The Women’s National Book Association at the United Nations
The Women’s National Book Association has been a Non-Governmental Organization (NGO) member of the United Nations since 1959. An NGO is defined as “any non-profit, voluntary citizens’ group that is organized on a local, national or international level. Task-oriented and driven by people with a common interest, NGOs perform a variety of services and humanitarian functions, bring citizens’ concerns to governments, monitor policies and encourage political participation at the community level.” As a NGO affiliated with the Department of Public Information (DPI), we must meet the following four criteria in order to remain a member in good standing:
- Share the ideals of the UN Charter.
- Operate solely on a not-for-profit basis.
- Have a demonstrated interest in United Nations issues and proven ability to reach large or specialized audiences, such as educators, media representatives, policy makers and the business community.
- Have the commitment and means to conduct effective information programmes about UN activities by publishing newsletters, bulletins, pamphlets; organizing conferences, seminars and roundtables; and enlisting the cooperation of the media.
In short, it is our responsibility to support the United Nations in its goals and to win support for those goals among the wider community we work with. In effect, WNBA members are to be ambassadors for the U.N. Our organization disseminates information about the U.N. through all the means at our disposal, especially through our national and chapter publications and monthly programs. Furthermore, we agree to participate in activities for NGOs at the U.N. New York City headquarters, including regular briefings, workshops and the annual DPI/NGO conference. WNBA has consistently met these obligations over past years, thus maintaining its status as a “NGO in good standing.” The Association is current and up-to-date with all mandatory paperwork as required by DPI, notably the annual Accreditation Form and Activity Report. The 2012 filing was submitted on January 30, 2012, with designated Areas of Interest: Women.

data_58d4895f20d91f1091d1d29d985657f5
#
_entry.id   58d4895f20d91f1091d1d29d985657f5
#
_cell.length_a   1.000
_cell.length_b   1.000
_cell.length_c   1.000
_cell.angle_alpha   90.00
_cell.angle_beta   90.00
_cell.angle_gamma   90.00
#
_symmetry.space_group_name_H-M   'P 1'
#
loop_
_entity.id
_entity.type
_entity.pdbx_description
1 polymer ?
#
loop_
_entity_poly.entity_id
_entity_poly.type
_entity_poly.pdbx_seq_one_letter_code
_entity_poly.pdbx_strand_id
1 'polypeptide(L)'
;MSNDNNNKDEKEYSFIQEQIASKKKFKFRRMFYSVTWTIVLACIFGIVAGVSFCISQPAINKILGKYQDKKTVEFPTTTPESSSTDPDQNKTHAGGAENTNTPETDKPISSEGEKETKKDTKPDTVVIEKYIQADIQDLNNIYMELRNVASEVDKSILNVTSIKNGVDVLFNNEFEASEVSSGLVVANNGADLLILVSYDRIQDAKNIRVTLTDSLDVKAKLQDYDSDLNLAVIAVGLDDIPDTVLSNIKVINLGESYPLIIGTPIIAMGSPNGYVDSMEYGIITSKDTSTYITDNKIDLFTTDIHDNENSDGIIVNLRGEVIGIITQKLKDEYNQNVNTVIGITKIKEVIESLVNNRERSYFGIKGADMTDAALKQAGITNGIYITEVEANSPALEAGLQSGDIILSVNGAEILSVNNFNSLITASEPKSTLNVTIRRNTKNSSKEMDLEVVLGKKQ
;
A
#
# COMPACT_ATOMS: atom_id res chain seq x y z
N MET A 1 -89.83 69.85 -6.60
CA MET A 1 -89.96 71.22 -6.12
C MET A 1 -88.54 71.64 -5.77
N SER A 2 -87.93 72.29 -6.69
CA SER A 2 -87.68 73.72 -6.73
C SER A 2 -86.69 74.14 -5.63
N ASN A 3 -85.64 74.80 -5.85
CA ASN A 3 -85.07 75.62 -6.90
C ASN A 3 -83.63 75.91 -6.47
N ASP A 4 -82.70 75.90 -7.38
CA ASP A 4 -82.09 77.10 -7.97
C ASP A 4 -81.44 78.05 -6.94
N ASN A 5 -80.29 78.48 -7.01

The Association is also committed to the achievement of the U.N. Millennium Development Goals (MDGs) by the year 2015.
During the past five decades, WNBA has had five NGO representatives: Beatrice James, Helen Wessells Hettinger, Rose Eichelberger, Claire Friedland, and Sally Wecksler. In January 2001, Jill Tardiff (WNBA-NYC chapter) was appointed to the position of chief representative, and is currently serving in that role. In addition, Nancy Stewart (WNBA-Nashville) joined Ms. Tardiff as the Association’s alternate representative that same year, and continues to work with Ms. Tardiff, especially in activities that support WNBA’s informal partnership with the U.S. Fund for UNICEF.
There is also the WNBA Committee for U.N. Relations that is comprised of members from the Association’s chapters (Boston, Charlotte, Detroit, Los Angeles, Nashville, New York City, San Francisco, Seattle, and Washington, D.C.). Their individual and group role supposedly is to assist primarily with consensus building among chapter members, as well as with the dissemination of information received from the chief and alternate representatives, distribution of materials in support of related national and chapter activities, including fund-raising and partnership-building, and provide an annual accounting of said activities.
The WNBA fosters individual member projects related to the mission of the U.N. and its various initiatives like the MDGs.
The Women’s National Book Association also has a special on-going partnership with the U.S. Fund for UNICEF. This partnership was conceived and developed in 2004 under the auspices of the U.S. Fund for UNICEF (NGO Section). The Association role ranges from emergency-relief donations (Indian Ocean Tsunami 2004; Myanmar Cyclone Disaster 2008; Haiti Earthquake 2010) to annual fund-raising (Trick-or-Treat for UNICEF), from UNICEF USA campaign-awareness (The UNICEF Tap Project, Believe in Zero—24,000) to literacy advocacy for women and girls (UNICEF’s Afghanistan Education Alliance).
For more information about the United Nations:
About U.N. Agencies and Divisions:
About the Millennium Development Goals (MDGs)
Millennium Development Goals—A Gateway to the U.N. System’s Work on the MDGs
Other Offices and Programmes / U.N. Departments
Committee on Teaching About the U.N. (CTAUN)
For further reference (and great reading) go to:
Three Cups of Tea: One Man’s Mission to Promote Peace . . . One School at a Time by Greg Mortenson and David Oliver Relin (Penguin Books, 2007)
Stones into Schools: Promoting Peace with Books, Not Bombs, in Afghanistan and Pakistan by Greg Mortenson (Viking Adult, 2009)
The Kite Runner by Khaled Hosseini (Riverhead, 2004)
A Thousand Splendid Suns by Khaled Hosseini (Riverhead, 2008)
Leaving Microsoft to Change the World: An Entrepreneur’s Odyssey to Educate the World’s Children by John Wood (Harper Paperbacks, 2007)
Half the Sky: Turning Oppression into Opportunity for Women Worldwide by Nicholas D. Kristof and Sheryl Wu Dunn (Knopf, 2009)
A Thousand Sisters: My Journey into the Worst Place on Earth to Be a Woman by Lisa Shannon, founder of Run for Congo Women (Seal Press, 2010)